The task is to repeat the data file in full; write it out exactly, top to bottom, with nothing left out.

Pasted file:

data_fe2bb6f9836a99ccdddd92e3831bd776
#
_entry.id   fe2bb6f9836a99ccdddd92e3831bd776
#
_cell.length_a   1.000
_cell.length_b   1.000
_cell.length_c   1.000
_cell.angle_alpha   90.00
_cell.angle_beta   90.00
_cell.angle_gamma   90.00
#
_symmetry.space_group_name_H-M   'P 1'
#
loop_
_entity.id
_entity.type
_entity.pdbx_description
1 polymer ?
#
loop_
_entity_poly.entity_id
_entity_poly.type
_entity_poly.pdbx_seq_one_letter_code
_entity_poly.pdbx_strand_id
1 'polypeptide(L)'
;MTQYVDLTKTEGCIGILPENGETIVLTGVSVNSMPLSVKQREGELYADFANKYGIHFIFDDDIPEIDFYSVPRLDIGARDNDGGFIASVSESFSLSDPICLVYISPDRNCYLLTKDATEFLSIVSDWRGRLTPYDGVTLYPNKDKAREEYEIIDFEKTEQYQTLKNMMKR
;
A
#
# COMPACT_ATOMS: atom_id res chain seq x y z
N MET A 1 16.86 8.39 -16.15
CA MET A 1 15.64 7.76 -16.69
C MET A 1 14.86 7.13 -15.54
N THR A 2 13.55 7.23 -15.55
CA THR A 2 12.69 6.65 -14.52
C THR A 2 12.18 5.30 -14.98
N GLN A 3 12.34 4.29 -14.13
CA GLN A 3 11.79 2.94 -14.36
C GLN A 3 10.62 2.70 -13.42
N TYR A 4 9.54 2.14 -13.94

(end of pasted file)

data_fe2bb6f9836a99ccdddd92e3831bd776
#
_entry.id   fe2bb6f9836a99ccdddd92e3831bd776
#
_cell.length_a   1.000
_cell.length_b   1.000
_cell.length_c   1.000
_cell.angle_alpha   90.00
_cell.angle_beta   90.00
_cell.angle_gamma   90.00
#
_symmetry.space_group_name_H-M   'P 1'
#
loop_
_entity.id
_entity.type
_entity.pdbx_description
1 polymer ?
#
loop_
_entity_poly.entity_id
_entity_poly.type
_entity_poly.pdbx_seq_one_letter_code
_entity_poly.pdbx_strand_id
1 'polypeptide(L)'
;MTQYVDLTKTEGCIGILPENGETIVLTGVSVNSMPLSVKQREGELYADFANKYGIHFIFDDDIPEIDFYSVPRLDIGARDNDGGFIASVSESFSLSDPICLVYISPDRNCYLLTKDATEFLSIVSDWRGRLTPYDGVTLYPNKDKAREEYEIIDFEKTEQYQTLKNMMKR
;
A
#
# COMPACT_ATOMS: atom_id res chain seq x y z
N MET A 1 16.86 8.39 -16.15
CA MET A 1 15.64 7.76 -16.69
C MET A 1 14.86 7.13 -15.54
N THR A 2 13.55 7.23 -15.55
CA THR A 2 12.69 6.65 -14.52
C THR A 2 12.18 5.30 -14.98
N GLN A 3 12.34 4.29 -14.13
CA GLN A 3 11.79 2.94 -14.36
C GLN A 3 10.62 2.70 -13.42
N TYR A 4 9.54 2.14 -13.94